Fortunately she has a freedom fund that’s enough to allow her to go part-time or take a lower paid job that would feed her soul or maybe even quit mandatory work altogether?
So what’s stopping her? She’s run the numbers but still she worries. She wonders obsessively if there’s an error in her spreadsheet?
What’s going on here? What stops any of us from making a change?
Kylie is stuck in a rut. Sure we can dress it up as caution / being sensible / prudent. But let’s be honest…it’s mostly fear.
Live Forever (Oasis)
One thing that worries Kylie is longevity risk…the risk that she outlives her portfolio.
Some of the Safe Withdrawal Rate (SWR) studies model 30 year retirement periods. But if you retire in your 40s…you could have another 40, 50, 60 years to go! Surely you are twice as likely to run out of money over 60 years than you are over 30 years?
Errr no, it doesn’t work like that. When you understand how the numbers work, you realise that sequence of returns risk in a de-accumulation strategy lies in the early years.
And, to be honest, once you understand the 25x rule of thumb most further analysis of the SWR is
a waste of time unnecessary. It’s a form of displacement activity: like worry beads but with spreadsheets.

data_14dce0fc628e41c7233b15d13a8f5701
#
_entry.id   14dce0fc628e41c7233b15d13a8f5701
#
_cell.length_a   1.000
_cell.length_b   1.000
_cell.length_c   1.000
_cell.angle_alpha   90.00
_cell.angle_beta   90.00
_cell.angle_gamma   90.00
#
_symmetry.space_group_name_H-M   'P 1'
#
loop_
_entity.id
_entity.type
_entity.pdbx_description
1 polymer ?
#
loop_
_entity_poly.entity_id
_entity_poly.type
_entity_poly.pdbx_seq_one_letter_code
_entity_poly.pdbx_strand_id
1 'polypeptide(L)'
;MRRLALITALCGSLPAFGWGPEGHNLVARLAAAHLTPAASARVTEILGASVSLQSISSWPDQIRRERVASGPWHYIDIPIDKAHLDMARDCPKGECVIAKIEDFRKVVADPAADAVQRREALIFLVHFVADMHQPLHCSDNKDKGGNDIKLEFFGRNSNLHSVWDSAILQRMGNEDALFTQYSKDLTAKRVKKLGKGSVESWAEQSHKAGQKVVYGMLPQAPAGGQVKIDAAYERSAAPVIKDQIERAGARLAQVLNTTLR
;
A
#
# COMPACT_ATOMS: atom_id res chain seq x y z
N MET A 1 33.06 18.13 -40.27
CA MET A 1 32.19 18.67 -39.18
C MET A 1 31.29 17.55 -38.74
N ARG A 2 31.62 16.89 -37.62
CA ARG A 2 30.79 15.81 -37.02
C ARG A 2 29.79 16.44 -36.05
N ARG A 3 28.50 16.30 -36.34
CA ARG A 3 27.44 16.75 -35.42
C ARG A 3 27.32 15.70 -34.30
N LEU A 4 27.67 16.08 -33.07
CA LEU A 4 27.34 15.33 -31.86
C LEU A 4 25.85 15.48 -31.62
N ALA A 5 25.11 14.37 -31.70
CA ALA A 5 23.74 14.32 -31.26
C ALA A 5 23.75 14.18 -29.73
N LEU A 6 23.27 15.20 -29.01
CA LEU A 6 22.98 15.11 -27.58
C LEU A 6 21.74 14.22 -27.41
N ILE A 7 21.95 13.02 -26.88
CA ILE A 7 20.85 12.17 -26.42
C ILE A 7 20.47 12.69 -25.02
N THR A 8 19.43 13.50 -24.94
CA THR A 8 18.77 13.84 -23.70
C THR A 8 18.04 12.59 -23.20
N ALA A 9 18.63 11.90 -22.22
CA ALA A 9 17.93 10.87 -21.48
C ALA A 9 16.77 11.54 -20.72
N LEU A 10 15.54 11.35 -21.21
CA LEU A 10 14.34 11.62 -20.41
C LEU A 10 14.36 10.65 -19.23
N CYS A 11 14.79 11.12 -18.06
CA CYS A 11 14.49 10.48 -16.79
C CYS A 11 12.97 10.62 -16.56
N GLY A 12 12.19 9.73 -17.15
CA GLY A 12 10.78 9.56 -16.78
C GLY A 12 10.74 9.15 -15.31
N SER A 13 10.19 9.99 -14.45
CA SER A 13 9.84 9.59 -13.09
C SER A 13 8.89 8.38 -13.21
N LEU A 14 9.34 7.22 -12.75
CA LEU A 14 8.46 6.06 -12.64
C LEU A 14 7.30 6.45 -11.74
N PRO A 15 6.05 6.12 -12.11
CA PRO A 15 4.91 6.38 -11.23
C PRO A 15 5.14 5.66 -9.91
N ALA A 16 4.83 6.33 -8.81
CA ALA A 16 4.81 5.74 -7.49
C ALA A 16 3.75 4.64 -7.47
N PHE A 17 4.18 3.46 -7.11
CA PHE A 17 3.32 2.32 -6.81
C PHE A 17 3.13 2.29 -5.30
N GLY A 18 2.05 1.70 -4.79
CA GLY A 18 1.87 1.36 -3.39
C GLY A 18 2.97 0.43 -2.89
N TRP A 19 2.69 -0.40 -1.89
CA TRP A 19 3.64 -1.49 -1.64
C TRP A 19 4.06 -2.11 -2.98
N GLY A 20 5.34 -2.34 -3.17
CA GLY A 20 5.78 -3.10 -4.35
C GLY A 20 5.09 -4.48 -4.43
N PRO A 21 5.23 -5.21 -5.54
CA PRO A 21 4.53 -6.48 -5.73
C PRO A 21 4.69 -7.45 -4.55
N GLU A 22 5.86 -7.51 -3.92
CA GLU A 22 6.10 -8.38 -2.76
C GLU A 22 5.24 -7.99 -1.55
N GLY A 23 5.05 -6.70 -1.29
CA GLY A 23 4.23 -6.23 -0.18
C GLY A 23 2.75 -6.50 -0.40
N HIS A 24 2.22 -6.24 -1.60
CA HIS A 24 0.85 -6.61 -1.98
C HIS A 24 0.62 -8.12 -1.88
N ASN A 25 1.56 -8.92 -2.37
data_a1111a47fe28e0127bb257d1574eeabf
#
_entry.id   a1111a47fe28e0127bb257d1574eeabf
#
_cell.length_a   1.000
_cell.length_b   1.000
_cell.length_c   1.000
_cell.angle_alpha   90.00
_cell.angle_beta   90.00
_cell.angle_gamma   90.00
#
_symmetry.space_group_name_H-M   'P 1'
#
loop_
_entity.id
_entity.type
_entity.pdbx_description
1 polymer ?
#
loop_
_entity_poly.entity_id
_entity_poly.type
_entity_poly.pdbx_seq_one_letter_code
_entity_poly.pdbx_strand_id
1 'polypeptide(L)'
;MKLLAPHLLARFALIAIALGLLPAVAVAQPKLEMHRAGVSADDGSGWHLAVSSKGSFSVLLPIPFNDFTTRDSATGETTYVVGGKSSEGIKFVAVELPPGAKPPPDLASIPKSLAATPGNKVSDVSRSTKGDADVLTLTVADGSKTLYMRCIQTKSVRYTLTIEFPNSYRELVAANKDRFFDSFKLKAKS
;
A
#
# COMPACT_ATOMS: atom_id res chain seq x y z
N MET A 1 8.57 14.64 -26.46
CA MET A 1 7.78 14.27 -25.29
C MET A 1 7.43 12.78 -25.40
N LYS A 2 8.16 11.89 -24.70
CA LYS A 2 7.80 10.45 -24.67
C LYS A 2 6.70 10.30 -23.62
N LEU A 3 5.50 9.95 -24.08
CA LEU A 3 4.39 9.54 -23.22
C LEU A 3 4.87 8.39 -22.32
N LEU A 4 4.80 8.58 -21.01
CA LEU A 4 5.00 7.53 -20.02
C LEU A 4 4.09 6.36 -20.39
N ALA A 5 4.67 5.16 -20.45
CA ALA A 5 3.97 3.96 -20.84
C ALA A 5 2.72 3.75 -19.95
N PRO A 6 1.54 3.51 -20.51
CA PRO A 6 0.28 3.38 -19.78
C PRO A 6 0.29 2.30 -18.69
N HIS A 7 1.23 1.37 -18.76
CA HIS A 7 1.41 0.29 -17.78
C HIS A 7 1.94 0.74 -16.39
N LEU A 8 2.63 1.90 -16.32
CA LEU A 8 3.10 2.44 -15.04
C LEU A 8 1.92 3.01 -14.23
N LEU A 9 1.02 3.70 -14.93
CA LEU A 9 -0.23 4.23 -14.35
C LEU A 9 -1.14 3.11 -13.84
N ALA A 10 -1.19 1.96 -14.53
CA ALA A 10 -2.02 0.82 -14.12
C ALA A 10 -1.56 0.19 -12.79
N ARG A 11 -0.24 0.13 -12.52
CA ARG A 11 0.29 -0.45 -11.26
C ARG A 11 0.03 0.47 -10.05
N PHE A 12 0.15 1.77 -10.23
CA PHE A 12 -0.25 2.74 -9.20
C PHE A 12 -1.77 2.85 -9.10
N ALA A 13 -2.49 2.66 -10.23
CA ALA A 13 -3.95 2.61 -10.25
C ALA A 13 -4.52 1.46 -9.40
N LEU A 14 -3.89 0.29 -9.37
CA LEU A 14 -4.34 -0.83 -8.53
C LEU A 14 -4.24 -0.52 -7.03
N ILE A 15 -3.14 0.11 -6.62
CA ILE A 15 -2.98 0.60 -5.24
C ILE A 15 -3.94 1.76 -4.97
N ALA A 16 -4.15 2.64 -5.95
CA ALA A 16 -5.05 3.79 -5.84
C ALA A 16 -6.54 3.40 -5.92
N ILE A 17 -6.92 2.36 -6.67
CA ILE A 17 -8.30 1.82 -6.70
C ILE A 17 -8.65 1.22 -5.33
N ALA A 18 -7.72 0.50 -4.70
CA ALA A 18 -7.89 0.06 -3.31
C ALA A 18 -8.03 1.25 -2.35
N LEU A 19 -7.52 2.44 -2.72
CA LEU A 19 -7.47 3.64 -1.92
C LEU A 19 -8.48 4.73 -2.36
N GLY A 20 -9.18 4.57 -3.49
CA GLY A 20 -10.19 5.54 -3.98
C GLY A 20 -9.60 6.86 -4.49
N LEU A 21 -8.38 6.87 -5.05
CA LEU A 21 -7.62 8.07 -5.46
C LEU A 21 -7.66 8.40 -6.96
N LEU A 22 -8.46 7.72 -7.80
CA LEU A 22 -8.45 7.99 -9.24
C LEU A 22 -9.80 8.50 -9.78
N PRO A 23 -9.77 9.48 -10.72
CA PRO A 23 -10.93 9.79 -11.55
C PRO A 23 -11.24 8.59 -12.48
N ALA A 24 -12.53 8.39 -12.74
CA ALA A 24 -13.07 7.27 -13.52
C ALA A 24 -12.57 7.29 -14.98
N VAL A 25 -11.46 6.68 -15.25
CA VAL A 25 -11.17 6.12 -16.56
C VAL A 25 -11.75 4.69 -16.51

This reflects the existential angst of the human condition. We so badly want life to be safe and predictable. But there are no guarantees in life.
Car Wash (Rose Royce)
No one ever eliminated risk with a spreadsheet (although many have tried).
But there is a way to CRUSH sequence of returns risk. And that’s by getting a fun / flexible / part time job that you enjoy or starting a lifestyle business.
Binary thinking is the curse of the internet. The idea that you are gonna retire in your 30s or 40s or 50s and never earn another penny strikes me as
Since reaching FI, I’ve done different voluntary and low paid jobs including nature conservancy, van driving and being a barman (as well as my financial coaching). If you can get over
your ego the whole status thing, there are plenty of ways to occupy yourself whilst earning some money on the side.
Fuck The Police (NWA)
Earning after financial independence?!? What would The Internet Retirement Police say about that?!? These clowns plod around the internet criticising people who are financially independent yet are still earning some money, no matter how part-time or flexible or fun it might be.
Some form of ongoing work / challenge is an important part of a good life after financial independence. If you can get paid for that (hint: you can) fantastic.
You may be worried about what colleagues / neighbours / others would say if you were to leave your professional job and do something completely different. For example, in What Should I do With My Life?, Po Bronson tells the stories of a lawyer that became a truck driver and an investment banker that became a farmer.
But what if The Retirement Police have a problem with that? Let’s ask NWA: